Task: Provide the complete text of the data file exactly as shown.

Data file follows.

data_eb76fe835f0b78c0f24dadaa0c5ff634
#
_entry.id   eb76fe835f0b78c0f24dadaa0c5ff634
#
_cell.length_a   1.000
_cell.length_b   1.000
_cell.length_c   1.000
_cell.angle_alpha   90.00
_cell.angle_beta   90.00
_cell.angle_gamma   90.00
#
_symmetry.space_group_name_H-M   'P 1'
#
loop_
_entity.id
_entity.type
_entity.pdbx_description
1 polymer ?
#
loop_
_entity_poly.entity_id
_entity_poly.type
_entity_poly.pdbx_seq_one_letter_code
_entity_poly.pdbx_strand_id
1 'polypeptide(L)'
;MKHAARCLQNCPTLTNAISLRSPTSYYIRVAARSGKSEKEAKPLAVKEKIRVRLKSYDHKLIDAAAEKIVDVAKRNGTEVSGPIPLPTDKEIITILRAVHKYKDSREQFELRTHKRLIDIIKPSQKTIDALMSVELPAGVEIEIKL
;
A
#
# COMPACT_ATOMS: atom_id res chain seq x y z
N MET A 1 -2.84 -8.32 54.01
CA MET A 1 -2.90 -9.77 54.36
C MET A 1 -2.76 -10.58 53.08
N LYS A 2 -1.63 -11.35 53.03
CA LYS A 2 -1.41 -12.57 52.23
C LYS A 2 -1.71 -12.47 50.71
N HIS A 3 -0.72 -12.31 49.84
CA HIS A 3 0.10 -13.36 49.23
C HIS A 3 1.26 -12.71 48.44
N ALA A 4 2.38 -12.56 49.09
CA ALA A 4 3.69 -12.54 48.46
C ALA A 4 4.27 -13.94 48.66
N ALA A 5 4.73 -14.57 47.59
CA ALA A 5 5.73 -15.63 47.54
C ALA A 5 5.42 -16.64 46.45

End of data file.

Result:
data_eb76fe835f0b78c0f24dadaa0c5ff634
#
_entry.id   eb76fe835f0b78c0f24dadaa0c5ff634
#
_cell.length_a   1.000
_cell.length_b   1.000
_cell.length_c   1.000
_cell.angle_alpha   90.00
_cell.angle_beta   90.00
_cell.angle_gamma   90.00
#
_symmetry.space_group_name_H-M   'P 1'
#
loop_
_entity.id
_entity.type
_entity.pdbx_description
1 polymer ?
#
loop_
_entity_poly.entity_id
_entity_poly.type
_entity_poly.pdbx_seq_one_letter_code
_entity_poly.pdbx_strand_id
1 'polypeptide(L)'
;MKHAARCLQNCPTLTNAISLRSPTSYYIRVAARSGKSEKEAKPLAVKEKIRVRLKSYDHKLIDAAAEKIVDVAKRNGTEVSGPIPLPTDKEIITILRAVHKYKDSREQFELRTHKRLIDIIKPSQKTIDALMSVELPAGVEIEIKL
;
A
#
# COMPACT_ATOMS: atom_id res chain seq x y z
N MET A 1 -2.84 -8.32 54.01
CA MET A 1 -2.90 -9.77 54.36
C MET A 1 -2.76 -10.58 53.08
N LYS A 2 -1.63 -11.35 53.03
CA LYS A 2 -1.41 -12.57 52.23
C LYS A 2 -1.71 -12.47 50.71
N HIS A 3 -0.72 -12.31 49.84
CA HIS A 3 0.10 -13.36 49.23
C HIS A 3 1.26 -12.71 48.44
N ALA A 4 2.38 -12.56 49.09
CA ALA A 4 3.69 -12.54 48.46
C ALA A 4 4.27 -13.94 48.66
N ALA A 5 4.73 -14.57 47.59
CA ALA A 5 5.73 -15.63 47.54
C ALA A 5 5.42 -16.64 46.45